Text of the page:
Connecting in Europe to Israel has long meant switching to a narrowbody plane for a relatively long flight. If you flew across the pond in a lie-flat business class seat, it also meant switching to a coach seat with a blocked middle seat, which is somehow also allowed to be marketed as business class.
But times are changing. Air France has long served Tel Aviv with narrowbody A320s, but starting on 3/28 they will upgauge to a widebody A330-200.
On 6/13 they will add a 2nd daily flight between Paris and Tel Aviv with a widebody A350-900.
Both of those planes feature lie-flat business class seats and a premium economy section for the 5 hour flight between Paris and Tel Aviv. That represents an increase in the value of Air France, Delta, and Virgin Atlantic miles as a business class award on Air France will now feature true business class for the entire journey.
Clearly, Air France is betting on a big recovery in traffic to Israel as that nation races to be the first to reach herd immunity.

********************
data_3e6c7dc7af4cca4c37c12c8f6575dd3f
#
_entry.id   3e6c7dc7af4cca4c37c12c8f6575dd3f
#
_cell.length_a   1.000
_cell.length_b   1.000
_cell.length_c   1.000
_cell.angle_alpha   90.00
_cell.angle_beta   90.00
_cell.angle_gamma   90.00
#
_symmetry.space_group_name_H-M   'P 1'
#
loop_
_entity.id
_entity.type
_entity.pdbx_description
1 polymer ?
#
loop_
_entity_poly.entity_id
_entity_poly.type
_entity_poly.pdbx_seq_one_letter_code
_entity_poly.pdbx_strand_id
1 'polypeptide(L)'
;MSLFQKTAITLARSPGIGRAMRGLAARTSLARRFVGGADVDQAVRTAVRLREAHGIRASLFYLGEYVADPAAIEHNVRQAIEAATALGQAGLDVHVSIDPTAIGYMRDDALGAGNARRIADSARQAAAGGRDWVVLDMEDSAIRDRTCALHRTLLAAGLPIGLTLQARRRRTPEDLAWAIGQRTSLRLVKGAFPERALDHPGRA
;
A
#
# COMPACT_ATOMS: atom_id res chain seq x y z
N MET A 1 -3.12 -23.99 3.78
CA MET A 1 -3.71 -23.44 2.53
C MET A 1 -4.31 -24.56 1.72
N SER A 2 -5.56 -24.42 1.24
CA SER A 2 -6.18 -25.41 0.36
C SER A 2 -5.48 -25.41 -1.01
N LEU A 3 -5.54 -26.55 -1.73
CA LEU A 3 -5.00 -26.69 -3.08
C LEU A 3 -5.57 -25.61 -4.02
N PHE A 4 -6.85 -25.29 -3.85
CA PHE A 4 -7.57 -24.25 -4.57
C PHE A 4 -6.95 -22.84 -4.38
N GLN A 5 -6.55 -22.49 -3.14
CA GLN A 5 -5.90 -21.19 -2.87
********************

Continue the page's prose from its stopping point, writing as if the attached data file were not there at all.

Air France will also have extra widebody planes lying around due to COVID-19, so it makes sense to deploy them on a route with increasing widebody competition. After all, airlines like British Airways, Emirates, Iberia, Swiss, Turkish, and Virgin Atlantic are all selling widebody connections to Israel. At this point the options are to upgauge or get left behind. Are you paying attention Lufthansa?
This will also help Air France compete with El Al, which offers a mix of narrowbody 737 and widebody 787 service between Paris and Tel Aviv.
Are you more likely to fly Air France to Israel after they start using widebody aircraft to Tel Aviv?